China promised Wednesday that it would carry out a tariff cease-fire with the United States, but it provided no details as to what Presidents Xi Jinping and Donald Trump agreed to at the G-20 summit in Argentina.
“China will start from implementing specific issues on which consensus has been reached, and the sooner, the better,” the Commerce Ministry said on its website, adding that the two sides established a “clear timetable and roadmap” for negotiations.
Beijing has not yet confirmed Trump’s comments that it had committed to cutting auto tariffs and buying more American farm exports, which caused U.S. stock prices to drop Tuesday. Such claims, along with conflicting statements by President Trump, CNBC writes, sparked doubts about the chances for a lasting settlement of a battle over technology.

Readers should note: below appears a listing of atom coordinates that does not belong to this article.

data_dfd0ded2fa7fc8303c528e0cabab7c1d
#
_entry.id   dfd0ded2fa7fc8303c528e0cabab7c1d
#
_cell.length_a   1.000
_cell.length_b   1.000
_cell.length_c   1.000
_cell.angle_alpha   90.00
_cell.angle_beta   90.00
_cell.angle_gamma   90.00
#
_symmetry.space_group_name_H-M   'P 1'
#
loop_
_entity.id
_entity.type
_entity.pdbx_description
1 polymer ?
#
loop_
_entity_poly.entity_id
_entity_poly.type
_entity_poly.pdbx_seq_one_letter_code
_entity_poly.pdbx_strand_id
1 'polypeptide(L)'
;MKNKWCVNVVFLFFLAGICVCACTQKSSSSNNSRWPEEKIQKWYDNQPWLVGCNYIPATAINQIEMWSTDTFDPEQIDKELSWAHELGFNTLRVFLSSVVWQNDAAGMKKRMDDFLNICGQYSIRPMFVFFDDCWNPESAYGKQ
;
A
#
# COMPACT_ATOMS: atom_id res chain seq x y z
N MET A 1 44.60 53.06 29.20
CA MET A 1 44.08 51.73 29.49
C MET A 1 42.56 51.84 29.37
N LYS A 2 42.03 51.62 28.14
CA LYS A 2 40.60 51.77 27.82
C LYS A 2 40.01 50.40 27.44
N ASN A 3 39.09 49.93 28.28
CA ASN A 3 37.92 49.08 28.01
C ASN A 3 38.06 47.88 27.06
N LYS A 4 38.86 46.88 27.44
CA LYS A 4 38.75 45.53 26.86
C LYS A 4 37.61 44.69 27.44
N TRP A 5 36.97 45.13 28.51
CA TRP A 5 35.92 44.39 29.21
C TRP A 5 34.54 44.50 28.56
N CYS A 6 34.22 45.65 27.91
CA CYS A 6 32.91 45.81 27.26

U.S. officials touted the agreement Monday, causing a rise in stock markets, but following President Trump’s tweet Tuesday in which he called himself “TariffMan” and renewed threats of duties, stocks plunged again.
Ma Hong, a trade expert at Tsinghua University in Beijing argued the delay in talks in a sign of cautiousness, rather that “a sign of rejections.”
“The United States has put forward many demands, not all of them reasonable,” Ma said, adding that talks will continue “step by step, not based on the rhythm of the United States.”
Among the demands made by the U.S. is that Beijing rolls back plans for state-led development of Chinese technology champions, which according to Washington is in violation of its market-opening commitments. Chinese leaders have agreed to change some details of plans such as “Made in China 2025” but have rejected pressure to scrap strategies they see as a path to prosperity and global influence.
CNBC adds that Chinese leaders often employ delays of months or years as a means to pressure negotiating partners. Still, according to Louis Kuijs of Oxford Economics, regardless of the Chinese silence, “the atmosphere is more constructive.”